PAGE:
I welcome Mr. Carroll and Ms Griffin and congratulate them on the continuing work being undertaken on the Climate Action and Low Carbon Development (Amendment) Bill 2020, in which I was quite deeply involved at an early stage. I have a couple of questions. I am a little concerned at the way in which it is proposed to deal with consultation in the legislation. I know there is considerable interest in involvement with the consultative process. If it is not included in this legislation, are there plans for a more comprehensive climate dialogue? It is necessary to involve people in discussing the legislation as we move through the budgets and climate plans but we should also note that, without dialogue, people will not buy in in the way that is required for the necessary changes to be undertaken.
To move to my second question, has there been progress on the size or range of the sectoral decarbonisation targets? If the range is made too large, one takes away some of the drive to change. If it is made too narrow, it becomes excessively restrictive and there is a degree of uncertainty. The committee will want to see the target range being as narrow as is reasonable.
What happens if there is a shortfall in respect of the climate budgets? I note that, in the legislation, a shortfall of 1% can be carried on into the next period, but I am unclear on the compliance mechanisms that will apply where budget targets are missed. There has been some commentary on this issue. One wonders whether Departments would face budgetary restrictions. Apart from the Oireachtas making an adverse report, how can pressure be put on sectors to comply?
On cross-government oversight, with the climate action plan, as with the Action Plan for Jobs, one of the strengths has been the role of the Department of the Taoiseach in oversight. This is not referenced in the legislation but it seems to me that, if carbon budgetary targets are to be taken seriously, central oversight from the Department of the Taoiseach will be required. Will that continue in the implementation of carbon budgeting?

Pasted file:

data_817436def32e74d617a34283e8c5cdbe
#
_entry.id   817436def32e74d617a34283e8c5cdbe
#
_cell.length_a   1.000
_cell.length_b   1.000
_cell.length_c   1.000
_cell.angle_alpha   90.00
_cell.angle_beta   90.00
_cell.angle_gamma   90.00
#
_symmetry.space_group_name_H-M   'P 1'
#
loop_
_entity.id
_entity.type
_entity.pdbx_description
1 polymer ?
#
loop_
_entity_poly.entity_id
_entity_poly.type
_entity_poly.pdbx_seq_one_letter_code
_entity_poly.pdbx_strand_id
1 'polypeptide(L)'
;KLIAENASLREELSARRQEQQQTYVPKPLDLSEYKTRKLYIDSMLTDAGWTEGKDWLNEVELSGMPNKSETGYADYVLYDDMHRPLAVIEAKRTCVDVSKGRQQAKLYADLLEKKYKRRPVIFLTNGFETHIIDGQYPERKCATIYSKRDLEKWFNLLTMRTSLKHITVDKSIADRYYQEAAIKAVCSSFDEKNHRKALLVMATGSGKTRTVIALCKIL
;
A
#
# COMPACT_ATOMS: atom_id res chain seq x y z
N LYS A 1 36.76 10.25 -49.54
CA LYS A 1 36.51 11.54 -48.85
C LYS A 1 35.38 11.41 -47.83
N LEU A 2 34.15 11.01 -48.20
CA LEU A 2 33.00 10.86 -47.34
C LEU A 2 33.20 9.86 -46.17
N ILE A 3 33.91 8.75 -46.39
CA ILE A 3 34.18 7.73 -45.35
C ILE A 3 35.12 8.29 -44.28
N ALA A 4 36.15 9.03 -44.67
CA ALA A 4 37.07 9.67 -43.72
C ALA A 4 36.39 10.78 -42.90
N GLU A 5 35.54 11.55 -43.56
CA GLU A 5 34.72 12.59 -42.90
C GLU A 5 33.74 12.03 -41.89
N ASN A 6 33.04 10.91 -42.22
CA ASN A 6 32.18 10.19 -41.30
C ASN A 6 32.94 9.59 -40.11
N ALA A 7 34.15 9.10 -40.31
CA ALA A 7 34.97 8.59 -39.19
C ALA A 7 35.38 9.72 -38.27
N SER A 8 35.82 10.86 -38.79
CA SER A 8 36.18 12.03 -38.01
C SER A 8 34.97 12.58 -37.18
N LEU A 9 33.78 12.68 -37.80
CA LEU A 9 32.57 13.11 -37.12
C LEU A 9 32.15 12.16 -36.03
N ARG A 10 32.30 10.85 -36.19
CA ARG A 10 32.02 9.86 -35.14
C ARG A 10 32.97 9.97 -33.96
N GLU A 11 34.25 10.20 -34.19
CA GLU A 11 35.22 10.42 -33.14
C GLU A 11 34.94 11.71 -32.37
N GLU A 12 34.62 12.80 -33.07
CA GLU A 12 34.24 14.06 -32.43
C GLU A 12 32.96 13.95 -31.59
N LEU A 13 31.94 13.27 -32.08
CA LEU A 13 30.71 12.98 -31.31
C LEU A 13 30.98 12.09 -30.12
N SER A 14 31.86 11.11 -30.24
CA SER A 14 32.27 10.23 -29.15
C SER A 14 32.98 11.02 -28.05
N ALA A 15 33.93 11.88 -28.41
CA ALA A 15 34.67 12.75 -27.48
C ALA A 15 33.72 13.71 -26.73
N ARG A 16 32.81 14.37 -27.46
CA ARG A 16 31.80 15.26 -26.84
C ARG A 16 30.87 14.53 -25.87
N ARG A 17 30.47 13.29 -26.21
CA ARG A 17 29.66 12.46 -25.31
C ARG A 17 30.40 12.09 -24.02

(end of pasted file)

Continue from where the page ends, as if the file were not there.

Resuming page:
Mr. Brian Carroll:
I will deal with each of those questions in turn. The first question the Deputy asked was on consultation. The importance of consulting and bringing people with us is fully recognised. The legislation provides that the Minister may consult as appropriate in bringing forward plans and strategies and the intention is to do so. With particular regard to local authorities, which are probably the structures closest to local communities, section 12(5) of the Bill provides that local authorities will need to publish draft local authority climate action plans, publish a notice on the Internet and invite members of the public and any interested parties to make submissions in writing with regard to the proposed plan. That puts a very specific onus on local authorities to consult at the local level.
More generally, there are plans for a wider climate dialogue. Three pillars to this were identified. One related to the capacity of government, the Civil Service and the public service to communicate consistent messages to the public. The second related to periodically convening all key stakeholders at a national level to inform the making of policy. The third and probably most important pillar related to local engagement geared towards activation, that is to say, engaging with people at a local level. As a structure, the local authorities will obviously have a key role in that.
The Deputy's second question was on progress on the size of the decarbonisation ranges. That work will progress over the coming period in the context of the preparation of the carbon budgets and the next iteration of the climate action plan. I fully accept the Deputy's point that if the ranges are too broad, they may facilitate lesser ambition and if they are too narrow, they may be overly prescriptive. That is something through which we will have to work. Ranges will have to be managed so that the sum of the sectoral efforts will allow us to reach the target required to remain within the carbon ceiling for the particular budgetary period.